HTTP Request and Response Headers
Using the Hypertext Transfer Protocol (HTTP), browsers can communicate with web servers to get information to load web pages. When an HTTP request is made, and an HTTP response is given by a web server, the request or response is usually accompanied by additional information, contained in an HTTP header.
HTTP headers contain metadata in key-value pairs that are sent along with HTTP requests and responses. These headers play a crucial role in server and client behavior throughout the request and response cycle.
Request headers are sent by the client to the server and contain information and instructions related to the requested resource, while response headers are sent by the server to the client and provide metadata, instructions, and additional information about the response itself.
1. Request Headers
The Accept header defines the type of content that the client is able to accept from the server.
For example, Accept: application/json, text/html indicates that the client prefers JSON or HTML responses. This information allows the server to send a resource representation that meets the client's needs.
The User-Agent header identifies the web browser or client application that is making the request, which enables the server to tailor its response to the client.
The Authorization header is used to send the client’s credentials to the server when the client is attempting to access a protected resource.
The Content-Type request header identifies the media type of the content in the request body.
For example, Content-Type: application/json indicates that the request body contains JSON data. This information helps the server successfully interpret and process the payload.
The client can use the Cookie header to send previously stored cookies back to the server. The server then uses these cookies to associate the request with a specific user or session.
2. Response Headers
The Content-Type response header indicates the MIME type of data that the server is sending to the client. The MIME type tells the browser or other client how to interpret the content.
For example, if the Content-Type is set to "text/html", the browser knows to display the response as an HTML document. Other common MIME types include "application/json" for JSON data and "image/png" for PNG images.
The Cache-Control header controls caching behavior in the client’s browser or intermediate caches. It defines how the response can be cached, when it expires, and how it should be revalidated.
The value can include directives such as "public" to allow caching by any client, "private" to limit caching to the browser or other client, "no-cache" to indicate that the response should not be cached, and "max-age" to specify how long the response can be cached.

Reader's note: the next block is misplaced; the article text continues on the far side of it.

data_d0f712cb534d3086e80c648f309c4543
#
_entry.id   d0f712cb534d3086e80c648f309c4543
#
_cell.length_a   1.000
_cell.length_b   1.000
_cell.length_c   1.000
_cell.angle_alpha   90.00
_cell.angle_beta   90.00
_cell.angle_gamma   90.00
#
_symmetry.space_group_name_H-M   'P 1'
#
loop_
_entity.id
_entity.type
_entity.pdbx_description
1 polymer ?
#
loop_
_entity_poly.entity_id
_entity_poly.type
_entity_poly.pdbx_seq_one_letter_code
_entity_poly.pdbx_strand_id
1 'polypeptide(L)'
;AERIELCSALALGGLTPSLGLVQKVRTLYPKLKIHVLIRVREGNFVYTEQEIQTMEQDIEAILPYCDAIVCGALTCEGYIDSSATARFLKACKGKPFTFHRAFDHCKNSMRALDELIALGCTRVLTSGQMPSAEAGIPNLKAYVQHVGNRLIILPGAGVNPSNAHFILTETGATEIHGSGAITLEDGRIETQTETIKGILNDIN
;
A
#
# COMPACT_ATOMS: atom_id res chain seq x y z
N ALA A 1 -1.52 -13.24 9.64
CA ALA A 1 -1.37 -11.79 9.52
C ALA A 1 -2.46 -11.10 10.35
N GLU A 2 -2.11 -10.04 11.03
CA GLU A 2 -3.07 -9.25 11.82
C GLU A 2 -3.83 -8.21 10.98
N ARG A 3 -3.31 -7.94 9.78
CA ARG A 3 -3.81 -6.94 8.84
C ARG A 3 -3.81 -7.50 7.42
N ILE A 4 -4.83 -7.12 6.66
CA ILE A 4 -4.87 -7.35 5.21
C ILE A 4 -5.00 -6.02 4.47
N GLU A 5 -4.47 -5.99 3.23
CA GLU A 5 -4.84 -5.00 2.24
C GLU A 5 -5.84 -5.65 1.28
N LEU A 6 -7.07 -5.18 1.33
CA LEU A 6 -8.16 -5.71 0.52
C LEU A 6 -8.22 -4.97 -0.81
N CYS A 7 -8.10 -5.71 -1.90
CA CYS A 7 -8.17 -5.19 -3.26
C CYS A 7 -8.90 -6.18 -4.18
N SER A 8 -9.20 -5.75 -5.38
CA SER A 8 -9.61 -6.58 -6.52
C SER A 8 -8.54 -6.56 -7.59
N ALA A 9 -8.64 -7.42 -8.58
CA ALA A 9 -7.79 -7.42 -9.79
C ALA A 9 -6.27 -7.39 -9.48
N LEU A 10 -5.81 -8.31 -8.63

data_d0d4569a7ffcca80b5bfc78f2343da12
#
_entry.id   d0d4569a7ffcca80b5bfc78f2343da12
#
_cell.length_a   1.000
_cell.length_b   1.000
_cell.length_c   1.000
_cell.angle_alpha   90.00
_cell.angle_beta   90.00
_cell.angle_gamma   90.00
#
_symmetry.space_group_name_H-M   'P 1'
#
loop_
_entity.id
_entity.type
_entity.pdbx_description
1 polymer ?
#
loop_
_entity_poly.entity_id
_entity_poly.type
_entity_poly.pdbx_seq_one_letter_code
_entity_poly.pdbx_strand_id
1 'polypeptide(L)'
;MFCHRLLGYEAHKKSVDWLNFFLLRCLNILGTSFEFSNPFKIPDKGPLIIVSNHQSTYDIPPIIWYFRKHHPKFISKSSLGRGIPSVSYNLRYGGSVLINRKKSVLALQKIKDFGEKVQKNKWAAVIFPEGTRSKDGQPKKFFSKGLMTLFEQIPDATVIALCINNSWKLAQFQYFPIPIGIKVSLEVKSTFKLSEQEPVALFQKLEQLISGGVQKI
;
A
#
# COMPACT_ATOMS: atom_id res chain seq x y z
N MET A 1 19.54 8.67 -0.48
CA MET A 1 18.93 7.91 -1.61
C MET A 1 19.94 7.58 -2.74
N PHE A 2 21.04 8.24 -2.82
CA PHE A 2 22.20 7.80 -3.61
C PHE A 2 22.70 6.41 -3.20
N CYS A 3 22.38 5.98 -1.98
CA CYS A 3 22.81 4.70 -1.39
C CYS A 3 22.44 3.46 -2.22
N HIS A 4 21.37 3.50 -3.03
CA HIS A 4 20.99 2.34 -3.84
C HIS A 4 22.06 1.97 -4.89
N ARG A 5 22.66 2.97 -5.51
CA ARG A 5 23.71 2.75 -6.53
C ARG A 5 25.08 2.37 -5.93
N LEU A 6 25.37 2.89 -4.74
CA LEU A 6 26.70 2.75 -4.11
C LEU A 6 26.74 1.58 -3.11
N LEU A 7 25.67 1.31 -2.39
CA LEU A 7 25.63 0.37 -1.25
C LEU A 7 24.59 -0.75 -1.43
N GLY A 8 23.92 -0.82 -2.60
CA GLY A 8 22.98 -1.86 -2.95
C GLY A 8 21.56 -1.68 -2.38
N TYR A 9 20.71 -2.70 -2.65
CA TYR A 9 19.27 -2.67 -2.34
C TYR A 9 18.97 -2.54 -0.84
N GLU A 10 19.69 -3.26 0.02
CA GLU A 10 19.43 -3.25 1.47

For example, Cache-Control: max-age=3600, public instructs the client to cache the response for a maximum of 3600 seconds (1 hour) and allows caching by public caches.
The Server header includes the name and version of the server software that generated the response.
The Set-Cookie header instructs the client to store a cookie with the specified name, value, and additional attributes, such as expiration, domain, path, and security flags. The client will then include the cookie in subsequent requests.
The Content-Length header, which specifies the size of the response body in bytes, can help the client anticipate how much data it is going to receive. This improves performance by allowing the client to plan in advance for more efficient memory allocation and data processing.
When you are downloading a file from internet, the broweser looks at this header to determine how big the file is.
This header is used to redirect the client to a different URL. The client should automatically follow the URL in the Location header. This is commonly used for HTTP redirects, such as when a user submits a form and is redirected to a confirmation page.
This header specifies the date and time after which the response should be considered stale. If a client requests the same resource before the expiration date has passed, the server can return a cached copy of the resource.
This header is used to specify which domains are allowed to access the resource being requested, in the case of cross-origin requests. This can help prevent malicious scripts from accessing resources that they should not have access to.
This header is used to prevent clickjacking attacks by restricting which sites are allowed to embed the page in an iframe. The value of the header can include “deny” to prevent embedding on any site, "sameorigin" to allow embedding only on the same domain, or a specific domain to allow embedding on that domain only.
Recommended value is "X-Frame-Options: SAMEORIGIN".
This header is used to control how much information is sent in the referrer header when a user clicks on a link. The value of the header can include “no-referrer” to send no referrer information, "same-origin" to send referrer information only for same-origin requests, or "strict-origin" to send referrer information only for requests to the same domain.
HTTP Strict Transport Security strengthens your implementation of TLS by getting the User Agent to enforce the use of HTTPS.
Recommended value is "Strict-Transport-Security: max-age=31536000; includeSubDomains".